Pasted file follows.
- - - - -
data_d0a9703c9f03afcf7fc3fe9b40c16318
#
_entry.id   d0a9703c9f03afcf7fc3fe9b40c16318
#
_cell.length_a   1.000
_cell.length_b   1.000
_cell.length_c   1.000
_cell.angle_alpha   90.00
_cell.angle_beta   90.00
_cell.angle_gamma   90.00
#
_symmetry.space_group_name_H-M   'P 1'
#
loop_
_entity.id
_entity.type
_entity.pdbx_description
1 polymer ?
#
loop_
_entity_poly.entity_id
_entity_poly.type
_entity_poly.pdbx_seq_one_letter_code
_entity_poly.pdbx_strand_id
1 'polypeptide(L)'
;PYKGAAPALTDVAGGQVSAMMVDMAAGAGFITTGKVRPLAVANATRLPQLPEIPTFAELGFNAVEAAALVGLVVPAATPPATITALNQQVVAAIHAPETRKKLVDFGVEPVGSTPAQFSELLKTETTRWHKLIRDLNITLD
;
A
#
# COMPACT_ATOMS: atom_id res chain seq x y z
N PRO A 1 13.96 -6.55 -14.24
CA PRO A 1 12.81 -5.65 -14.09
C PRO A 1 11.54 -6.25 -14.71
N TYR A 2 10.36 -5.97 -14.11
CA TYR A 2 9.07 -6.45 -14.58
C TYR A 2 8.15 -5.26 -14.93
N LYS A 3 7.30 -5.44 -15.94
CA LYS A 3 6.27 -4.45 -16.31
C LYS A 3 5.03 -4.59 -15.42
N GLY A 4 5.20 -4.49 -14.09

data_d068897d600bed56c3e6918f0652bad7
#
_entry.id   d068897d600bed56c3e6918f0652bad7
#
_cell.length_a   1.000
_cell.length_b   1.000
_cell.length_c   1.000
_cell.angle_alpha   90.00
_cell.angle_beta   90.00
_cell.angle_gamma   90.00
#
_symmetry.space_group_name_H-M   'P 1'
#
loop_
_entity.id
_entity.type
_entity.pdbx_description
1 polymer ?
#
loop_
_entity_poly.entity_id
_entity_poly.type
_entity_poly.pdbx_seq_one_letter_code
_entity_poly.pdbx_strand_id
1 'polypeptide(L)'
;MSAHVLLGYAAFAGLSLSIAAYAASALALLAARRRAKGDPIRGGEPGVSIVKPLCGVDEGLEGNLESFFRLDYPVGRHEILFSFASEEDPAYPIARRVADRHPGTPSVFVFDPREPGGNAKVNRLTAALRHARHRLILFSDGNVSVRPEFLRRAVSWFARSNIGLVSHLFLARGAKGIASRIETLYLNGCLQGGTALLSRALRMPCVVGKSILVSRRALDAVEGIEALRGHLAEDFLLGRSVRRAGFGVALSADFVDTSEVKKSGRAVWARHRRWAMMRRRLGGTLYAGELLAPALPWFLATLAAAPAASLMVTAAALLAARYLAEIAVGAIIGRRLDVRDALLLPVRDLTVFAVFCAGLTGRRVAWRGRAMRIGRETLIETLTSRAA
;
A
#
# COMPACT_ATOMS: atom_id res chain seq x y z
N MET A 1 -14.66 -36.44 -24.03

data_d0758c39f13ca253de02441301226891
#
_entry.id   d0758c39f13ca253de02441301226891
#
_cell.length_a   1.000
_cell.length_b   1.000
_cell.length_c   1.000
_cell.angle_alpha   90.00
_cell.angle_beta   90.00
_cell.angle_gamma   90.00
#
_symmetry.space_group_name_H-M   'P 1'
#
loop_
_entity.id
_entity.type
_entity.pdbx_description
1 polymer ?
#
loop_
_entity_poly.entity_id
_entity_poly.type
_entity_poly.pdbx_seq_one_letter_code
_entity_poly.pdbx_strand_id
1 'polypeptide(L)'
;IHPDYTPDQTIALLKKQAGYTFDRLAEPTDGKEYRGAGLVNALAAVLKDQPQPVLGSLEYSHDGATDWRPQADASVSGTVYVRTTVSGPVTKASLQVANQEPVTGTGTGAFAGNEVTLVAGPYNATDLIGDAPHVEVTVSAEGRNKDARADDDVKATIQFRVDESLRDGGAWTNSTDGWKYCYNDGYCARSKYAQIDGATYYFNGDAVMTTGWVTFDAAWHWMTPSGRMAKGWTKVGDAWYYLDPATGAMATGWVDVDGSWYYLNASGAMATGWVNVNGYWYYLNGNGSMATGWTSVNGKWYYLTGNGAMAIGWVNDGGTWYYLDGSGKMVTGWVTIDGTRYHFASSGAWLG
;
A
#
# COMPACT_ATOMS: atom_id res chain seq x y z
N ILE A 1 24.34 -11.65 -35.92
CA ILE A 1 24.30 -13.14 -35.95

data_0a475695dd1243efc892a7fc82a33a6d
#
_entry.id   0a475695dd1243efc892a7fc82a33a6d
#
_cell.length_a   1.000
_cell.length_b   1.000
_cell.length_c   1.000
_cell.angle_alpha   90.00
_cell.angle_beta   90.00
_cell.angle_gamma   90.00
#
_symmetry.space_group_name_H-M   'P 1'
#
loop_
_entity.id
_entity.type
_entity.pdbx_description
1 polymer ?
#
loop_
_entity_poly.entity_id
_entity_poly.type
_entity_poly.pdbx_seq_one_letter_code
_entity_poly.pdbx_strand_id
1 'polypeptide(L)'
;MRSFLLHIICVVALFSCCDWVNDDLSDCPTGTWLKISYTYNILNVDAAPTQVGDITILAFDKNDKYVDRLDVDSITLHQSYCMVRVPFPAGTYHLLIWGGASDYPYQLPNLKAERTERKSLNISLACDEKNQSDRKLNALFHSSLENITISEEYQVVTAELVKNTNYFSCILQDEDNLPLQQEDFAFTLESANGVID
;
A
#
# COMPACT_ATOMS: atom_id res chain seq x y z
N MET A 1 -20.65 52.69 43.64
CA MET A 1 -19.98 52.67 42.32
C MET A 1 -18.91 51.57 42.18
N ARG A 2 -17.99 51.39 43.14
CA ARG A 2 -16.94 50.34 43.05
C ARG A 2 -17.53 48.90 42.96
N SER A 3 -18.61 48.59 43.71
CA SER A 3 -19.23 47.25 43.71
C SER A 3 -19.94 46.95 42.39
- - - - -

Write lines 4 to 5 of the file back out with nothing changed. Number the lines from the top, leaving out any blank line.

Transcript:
#
_cell.length_a   1.000